Visa cap hits home
International worker program limits hurting seasonal businesses
February 24, 2008
Seasonal businesses including ski areas in the winter and construction in the summer are struggling with a visa cap that limits their ability to bring in international workers to meet employment needs.
The number of H-2B visas for non-agricultural seasonal workers is capped at 33,000 for the winter and spring season – a total of 66,000 annually. However, returning workers previously were not counted toward the cap, increasing the total number of visas potentially available to international workers.
But Congress failed to renew that provision before adjourning last year, a move some blame on the ongoing immigration debate in national politics.
“There isn’t anything that’s going to change unless the government puts some type of legislation in,” said Colleen Miller, owner of local visa facilitator Viable Resources. “Unfortunately, it’s an election year. Because of that, I think that all of our representatives are staying away from the issue at this point.”
“I don’t think anybody wants to take a stand on immigration in any form – legal or illegal,” Miller said.
Bringing in seasonal workers on H-2B visas had worked well in the Yampa Valley the past three years, when the provision not counting return workers was ushered in, Miller said. The change was demanded when the cap being met too early caused some seasonal businesses to go under, she said.
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Without a change in the law, that situation may be doomed to repeat itself.
Of the 2,000 people employed by Steamboat Ski and Resort Corp., 1,800 are winter seasonal workers, spokeswoman Heidi Thomsen said. That need cannot be filled by locals alone, prompting international recruiting each summer for positions including ski instructors, lift operators and food and beverage service employees.
“We need them to come here and work these kind of jobs,” Thomsen said.
A large number of seasonal workers at the ski area are returning H-2B employees who did not used to count toward the visa limit, Thomsen said.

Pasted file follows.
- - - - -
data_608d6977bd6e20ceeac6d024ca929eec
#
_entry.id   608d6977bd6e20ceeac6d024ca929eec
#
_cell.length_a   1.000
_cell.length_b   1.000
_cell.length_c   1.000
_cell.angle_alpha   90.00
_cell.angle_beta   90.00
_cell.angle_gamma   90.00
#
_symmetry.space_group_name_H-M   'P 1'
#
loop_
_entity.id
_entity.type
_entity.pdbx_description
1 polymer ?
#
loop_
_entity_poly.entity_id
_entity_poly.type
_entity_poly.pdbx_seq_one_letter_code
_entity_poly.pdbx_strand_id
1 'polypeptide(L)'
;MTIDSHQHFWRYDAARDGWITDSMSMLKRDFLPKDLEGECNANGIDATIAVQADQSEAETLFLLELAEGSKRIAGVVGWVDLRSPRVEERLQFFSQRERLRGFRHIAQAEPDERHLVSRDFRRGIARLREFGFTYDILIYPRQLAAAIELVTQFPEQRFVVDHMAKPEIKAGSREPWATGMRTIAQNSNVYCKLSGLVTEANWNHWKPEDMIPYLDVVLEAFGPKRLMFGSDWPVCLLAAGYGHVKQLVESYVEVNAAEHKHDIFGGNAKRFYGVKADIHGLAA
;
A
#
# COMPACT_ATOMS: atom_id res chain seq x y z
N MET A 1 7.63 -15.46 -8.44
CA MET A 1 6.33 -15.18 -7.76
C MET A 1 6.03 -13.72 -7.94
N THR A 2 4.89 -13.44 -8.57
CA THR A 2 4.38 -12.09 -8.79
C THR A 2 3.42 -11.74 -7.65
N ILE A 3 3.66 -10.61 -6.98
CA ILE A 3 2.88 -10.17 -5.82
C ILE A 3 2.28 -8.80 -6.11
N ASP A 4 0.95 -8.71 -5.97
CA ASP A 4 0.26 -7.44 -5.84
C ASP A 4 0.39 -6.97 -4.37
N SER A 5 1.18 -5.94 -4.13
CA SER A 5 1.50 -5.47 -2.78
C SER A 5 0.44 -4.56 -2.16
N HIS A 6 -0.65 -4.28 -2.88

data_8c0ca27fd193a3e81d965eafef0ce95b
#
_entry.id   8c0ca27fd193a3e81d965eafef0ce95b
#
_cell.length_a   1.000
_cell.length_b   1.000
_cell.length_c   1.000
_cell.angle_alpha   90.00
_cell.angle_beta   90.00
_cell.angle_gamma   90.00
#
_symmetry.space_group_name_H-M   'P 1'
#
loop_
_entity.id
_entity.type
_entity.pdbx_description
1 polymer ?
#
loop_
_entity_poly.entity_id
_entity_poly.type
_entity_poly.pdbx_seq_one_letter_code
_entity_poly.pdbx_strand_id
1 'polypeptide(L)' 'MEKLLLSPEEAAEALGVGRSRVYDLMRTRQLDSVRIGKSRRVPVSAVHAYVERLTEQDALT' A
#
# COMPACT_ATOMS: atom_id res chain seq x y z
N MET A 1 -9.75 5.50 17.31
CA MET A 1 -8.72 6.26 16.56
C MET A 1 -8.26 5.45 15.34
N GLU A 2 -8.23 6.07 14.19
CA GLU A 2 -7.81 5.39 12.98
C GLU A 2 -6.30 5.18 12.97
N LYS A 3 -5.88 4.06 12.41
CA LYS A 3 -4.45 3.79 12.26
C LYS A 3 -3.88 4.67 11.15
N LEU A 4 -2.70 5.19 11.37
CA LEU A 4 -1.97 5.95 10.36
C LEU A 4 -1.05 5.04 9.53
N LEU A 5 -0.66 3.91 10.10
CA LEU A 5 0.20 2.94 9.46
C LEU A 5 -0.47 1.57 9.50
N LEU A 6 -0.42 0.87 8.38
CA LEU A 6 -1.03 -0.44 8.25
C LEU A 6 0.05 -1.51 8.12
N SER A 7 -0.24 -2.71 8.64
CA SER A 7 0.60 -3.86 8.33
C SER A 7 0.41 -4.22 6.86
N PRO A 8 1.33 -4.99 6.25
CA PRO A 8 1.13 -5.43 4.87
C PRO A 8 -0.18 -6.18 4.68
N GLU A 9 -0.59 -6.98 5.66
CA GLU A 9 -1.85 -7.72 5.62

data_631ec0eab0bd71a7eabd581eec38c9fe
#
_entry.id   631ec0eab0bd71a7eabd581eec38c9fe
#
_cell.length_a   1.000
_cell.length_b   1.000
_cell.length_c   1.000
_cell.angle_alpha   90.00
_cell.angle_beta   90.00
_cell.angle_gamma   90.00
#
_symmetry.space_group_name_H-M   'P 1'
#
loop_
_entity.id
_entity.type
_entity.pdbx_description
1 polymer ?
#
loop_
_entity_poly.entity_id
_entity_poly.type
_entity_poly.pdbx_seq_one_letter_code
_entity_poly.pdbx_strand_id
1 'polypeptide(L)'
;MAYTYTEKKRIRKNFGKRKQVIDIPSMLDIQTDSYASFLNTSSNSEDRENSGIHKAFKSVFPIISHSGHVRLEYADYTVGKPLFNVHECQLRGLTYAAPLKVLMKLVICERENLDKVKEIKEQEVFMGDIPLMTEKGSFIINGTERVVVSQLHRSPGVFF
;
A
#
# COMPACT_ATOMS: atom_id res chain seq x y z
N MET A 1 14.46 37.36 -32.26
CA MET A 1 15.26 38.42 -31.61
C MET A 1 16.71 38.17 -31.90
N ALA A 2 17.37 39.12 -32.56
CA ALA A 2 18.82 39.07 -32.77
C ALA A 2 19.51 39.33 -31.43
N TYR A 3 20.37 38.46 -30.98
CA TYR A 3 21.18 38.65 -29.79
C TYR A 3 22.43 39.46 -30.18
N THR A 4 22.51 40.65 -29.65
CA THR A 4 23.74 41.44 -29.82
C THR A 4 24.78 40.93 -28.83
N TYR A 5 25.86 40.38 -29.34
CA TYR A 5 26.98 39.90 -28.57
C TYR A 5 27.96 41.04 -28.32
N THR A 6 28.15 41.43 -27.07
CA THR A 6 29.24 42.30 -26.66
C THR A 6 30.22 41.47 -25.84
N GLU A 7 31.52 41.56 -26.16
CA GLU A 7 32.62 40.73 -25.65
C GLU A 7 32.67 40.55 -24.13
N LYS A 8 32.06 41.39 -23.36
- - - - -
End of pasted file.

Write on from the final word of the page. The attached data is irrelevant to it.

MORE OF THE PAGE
But with last year’s sunset of the returning exemption to the H-2B visa cap, the ski area had one batch of applicants denied visas this season, Thomsen said.
“The cap was met for the winter season at an extraordinarily early time,” Miller said.
The cap on H-2B visas seems some-
what arbitrary, lift operator Lindsey Caddey said. Caddey, an Australian, is a seasonal employee on such a visa.
“I’ve met so many people who want to come here and work, but they couldn’t get their H-2B visas,” Caddey said. “And you get here, and everybody needs workers.”
The spring worker cap also was met early, in part because of employees who may work only a few weeks into the season, which is defined as April 1 to Sept. 30 by the U.S. Department of Labor.
Employers with winter seasonal workers who need to stay into April, such as ski resorts, can file early for a spring H-2B visa for those employees, Miller said. The Steamboat Ski Area is scheduled to close April 6.
Meanwhile, true summer seasonal employers such as landscaping and construction firms can file visa paperwork no earlier than 120 days before a worker’s start date, Miller said.
With summer employers only able to file for H-2B visas no earlier than December, the season’s cap was almost met before any summer-only businesses could file, Miller said.
Employers must show a real need for employees at their start date, and April 1 is not a great time for Steamboat, where summer does not really get rolling until June, Miller said.
“It’s not the easiest timeline for businesses,” she said.
Although it is unclear exactly how big the problem will be this year and in years to come, it is a definite that the H-2B visa shortage will be felt in Steamboat, said Routt County Economic Development Council Business Resource Director Noreen Moore.
“Without these workers, there’s a lot of businesses that will have to turn business away,” Miller said. “It puts a lot of businesses and people in jeopardy.”
Local nurseries and landscaping firms draw in dozens of summer workers on H-2B visas, and some local businesses were unable to acquire any for 2008, Moore said.
Remote communities such as Steamboat are at a particular disadvantage because of the area’s difficulty in drawing workers from the Front Range, despite rising unemployment and the housing crunch.
“We do not have enough of a local employment base, and we live too far from the Front Range,” Miller said. “We can barely pull people from Craig anymore.”
Employers who turn to the Front Range to fill the void will have to be prepared to be extremely competitive for workers, especially because of Steamboat’s high housing costs, Moore said.
“Everybody’s going to be pulling from the same pool,” Miller said.
With little confidence that visa policies will be changed to affect the current year, the ski industry is focusing its lobbying efforts on settling the matter in time for the 2008-09 season, said Colorado Ski Country USA spokeswoman Jennifer Rudolph.
In the meantime, the state’s ski areas are learning that their ability to rely on international workers is not guaranteed, Rudolph said.
“Ski resorts have been forced to look elsewhere,” she said. “It’s been a bit of an eye opener.”
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